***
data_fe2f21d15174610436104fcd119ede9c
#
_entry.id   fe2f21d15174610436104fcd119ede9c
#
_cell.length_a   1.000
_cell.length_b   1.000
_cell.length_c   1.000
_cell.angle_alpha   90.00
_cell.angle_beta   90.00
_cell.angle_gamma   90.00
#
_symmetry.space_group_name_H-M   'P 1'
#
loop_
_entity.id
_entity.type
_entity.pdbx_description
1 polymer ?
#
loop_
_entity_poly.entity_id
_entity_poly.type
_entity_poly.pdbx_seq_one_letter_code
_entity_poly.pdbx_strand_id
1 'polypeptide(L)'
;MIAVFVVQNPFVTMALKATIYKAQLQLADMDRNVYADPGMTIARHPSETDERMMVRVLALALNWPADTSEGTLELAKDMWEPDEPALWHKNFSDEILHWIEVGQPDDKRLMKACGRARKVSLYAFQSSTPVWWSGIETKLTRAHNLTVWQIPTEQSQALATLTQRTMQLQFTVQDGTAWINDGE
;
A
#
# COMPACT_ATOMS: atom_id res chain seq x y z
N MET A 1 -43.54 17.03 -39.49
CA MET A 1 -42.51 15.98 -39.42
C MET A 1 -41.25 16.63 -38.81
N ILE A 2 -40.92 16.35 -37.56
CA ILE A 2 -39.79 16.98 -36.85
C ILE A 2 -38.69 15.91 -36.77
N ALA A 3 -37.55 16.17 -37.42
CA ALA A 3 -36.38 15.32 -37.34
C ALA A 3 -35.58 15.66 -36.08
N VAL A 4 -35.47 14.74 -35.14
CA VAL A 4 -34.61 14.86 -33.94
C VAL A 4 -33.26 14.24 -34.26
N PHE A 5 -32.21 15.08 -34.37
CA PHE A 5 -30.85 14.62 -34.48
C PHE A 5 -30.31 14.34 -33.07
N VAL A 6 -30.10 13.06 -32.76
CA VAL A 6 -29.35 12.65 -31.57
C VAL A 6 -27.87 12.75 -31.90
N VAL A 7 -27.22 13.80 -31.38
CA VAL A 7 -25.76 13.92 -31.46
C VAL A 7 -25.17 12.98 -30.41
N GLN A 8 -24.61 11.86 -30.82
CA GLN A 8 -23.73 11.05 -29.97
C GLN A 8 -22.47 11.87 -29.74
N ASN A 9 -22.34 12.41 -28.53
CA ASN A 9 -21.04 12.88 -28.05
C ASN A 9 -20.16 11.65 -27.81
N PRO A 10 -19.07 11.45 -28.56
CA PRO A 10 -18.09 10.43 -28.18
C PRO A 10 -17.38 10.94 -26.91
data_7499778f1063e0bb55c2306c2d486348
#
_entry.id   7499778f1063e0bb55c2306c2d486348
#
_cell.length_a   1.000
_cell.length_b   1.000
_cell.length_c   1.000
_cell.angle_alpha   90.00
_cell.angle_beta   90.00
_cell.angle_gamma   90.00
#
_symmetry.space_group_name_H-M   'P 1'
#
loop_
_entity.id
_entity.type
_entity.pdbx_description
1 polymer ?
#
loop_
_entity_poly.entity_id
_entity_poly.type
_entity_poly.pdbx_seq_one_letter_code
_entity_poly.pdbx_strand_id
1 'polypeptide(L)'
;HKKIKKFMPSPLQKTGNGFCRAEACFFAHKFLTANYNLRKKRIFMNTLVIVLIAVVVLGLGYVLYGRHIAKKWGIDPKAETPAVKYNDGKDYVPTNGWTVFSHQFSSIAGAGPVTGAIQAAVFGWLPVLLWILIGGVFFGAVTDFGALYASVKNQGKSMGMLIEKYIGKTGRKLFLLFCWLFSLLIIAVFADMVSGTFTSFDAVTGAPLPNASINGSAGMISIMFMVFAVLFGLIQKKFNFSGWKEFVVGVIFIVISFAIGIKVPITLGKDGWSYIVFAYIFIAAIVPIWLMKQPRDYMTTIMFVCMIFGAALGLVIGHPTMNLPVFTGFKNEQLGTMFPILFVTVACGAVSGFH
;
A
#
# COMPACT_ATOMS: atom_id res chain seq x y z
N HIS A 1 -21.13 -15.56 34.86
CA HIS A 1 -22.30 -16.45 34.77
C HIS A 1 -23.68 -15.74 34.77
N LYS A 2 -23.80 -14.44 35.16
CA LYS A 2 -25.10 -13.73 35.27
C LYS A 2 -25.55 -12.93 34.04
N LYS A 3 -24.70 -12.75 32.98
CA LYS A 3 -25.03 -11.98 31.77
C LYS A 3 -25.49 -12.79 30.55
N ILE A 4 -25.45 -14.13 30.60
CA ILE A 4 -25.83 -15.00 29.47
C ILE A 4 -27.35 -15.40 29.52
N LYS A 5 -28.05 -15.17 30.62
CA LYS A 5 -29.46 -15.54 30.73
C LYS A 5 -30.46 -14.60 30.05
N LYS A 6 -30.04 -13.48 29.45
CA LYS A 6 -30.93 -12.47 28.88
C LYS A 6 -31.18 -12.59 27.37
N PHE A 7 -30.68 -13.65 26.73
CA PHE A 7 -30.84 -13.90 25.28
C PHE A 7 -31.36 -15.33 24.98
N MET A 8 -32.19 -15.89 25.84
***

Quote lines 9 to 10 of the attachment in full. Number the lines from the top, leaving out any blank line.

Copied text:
_cell.angle_beta   90.00
_cell.angle_gamma   90.00